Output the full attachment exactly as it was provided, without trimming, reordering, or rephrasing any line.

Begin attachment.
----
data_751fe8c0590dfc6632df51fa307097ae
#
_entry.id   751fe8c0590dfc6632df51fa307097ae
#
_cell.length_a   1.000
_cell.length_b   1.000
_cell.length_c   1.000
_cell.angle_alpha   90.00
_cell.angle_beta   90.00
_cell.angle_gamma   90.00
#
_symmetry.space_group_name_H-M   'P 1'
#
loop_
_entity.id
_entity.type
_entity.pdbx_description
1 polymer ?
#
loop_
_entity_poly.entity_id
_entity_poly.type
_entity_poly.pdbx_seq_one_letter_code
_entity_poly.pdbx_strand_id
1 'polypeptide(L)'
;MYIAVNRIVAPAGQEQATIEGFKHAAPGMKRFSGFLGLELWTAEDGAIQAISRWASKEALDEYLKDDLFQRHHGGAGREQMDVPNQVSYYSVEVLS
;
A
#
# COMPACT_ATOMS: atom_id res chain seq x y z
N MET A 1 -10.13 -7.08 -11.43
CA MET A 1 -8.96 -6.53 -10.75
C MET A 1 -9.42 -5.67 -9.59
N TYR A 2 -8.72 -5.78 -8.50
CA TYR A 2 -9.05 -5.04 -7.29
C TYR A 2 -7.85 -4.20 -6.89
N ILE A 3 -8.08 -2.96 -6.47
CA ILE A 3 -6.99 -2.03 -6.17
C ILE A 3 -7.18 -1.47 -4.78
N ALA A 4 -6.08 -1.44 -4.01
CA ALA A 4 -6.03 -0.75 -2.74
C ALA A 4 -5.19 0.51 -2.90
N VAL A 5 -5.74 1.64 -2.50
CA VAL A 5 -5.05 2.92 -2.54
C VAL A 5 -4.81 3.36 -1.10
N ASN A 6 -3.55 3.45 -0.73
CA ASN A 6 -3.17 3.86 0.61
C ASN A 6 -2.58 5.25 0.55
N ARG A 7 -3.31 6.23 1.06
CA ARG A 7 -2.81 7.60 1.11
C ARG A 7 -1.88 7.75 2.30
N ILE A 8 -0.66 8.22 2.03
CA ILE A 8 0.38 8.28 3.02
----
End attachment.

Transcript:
data_751fe8c0590dfc6632df51fa307097ae
#
_entry.id   751fe8c0590dfc6632df51fa307097ae
#
_cell.length_a   1.000
_cell.length_b   1.000
_cell.length_c   1.000
_cell.angle_alpha   90.00
_cell.angle_beta   90.00
_cell.angle_gamma   90.00
#
_symmetry.space_group_name_H-M   'P 1'
#
loop_
_entity.id
_entity.type
_entity.pdbx_description
1 polymer ?
#
loop_
_entity_poly.entity_id
_entity_poly.type
_entity_poly.pdbx_seq_one_letter_code
_entity_poly.pdbx_strand_id
1 'polypeptide(L)'
;MYIAVNRIVAPAGQEQATIEGFKHAAPGMKRFSGFLGLELWTAEDGAIQAISRWASKEALDEYLKDDLFQRHHGGAGREQMDVPNQVSYYSVEVLS
;
A
#
# COMPACT_ATOMS: atom_id res chain seq x y z
N MET A 1 -10.13 -7.08 -11.43
CA MET A 1 -8.96 -6.53 -10.75
C MET A 1 -9.42 -5.67 -9.59
N TYR A 2 -8.72 -5.78 -8.50
CA TYR A 2 -9.05 -5.04 -7.29
C TYR A 2 -7.85 -4.20 -6.89
N ILE A 3 -8.08 -2.96 -6.47
CA ILE A 3 -6.99 -2.03 -6.17
C ILE A 3 -7.18 -1.47 -4.78
N ALA A 4 -6.08 -1.44 -4.01
CA ALA A 4 -6.03 -0.75 -2.74
C ALA A 4 -5.19 0.51 -2.90
N VAL A 5 -5.74 1.64 -2.50
CA VAL A 5 -5.05 2.92 -2.54
C VAL A 5 -4.81 3.36 -1.10
N ASN A 6 -3.55 3.45 -0.73
CA ASN A 6 -3.17 3.86 0.61
C ASN A 6 -2.58 5.25 0.55
N ARG A 7 -3.31 6.23 1.06
CA ARG A 7 -2.81 7.60 1.11
C ARG A 7 -1.88 7.75 2.30
N ILE A 8 -0.66 8.22 2.03
CA ILE A 8 0.38 8.28 3.02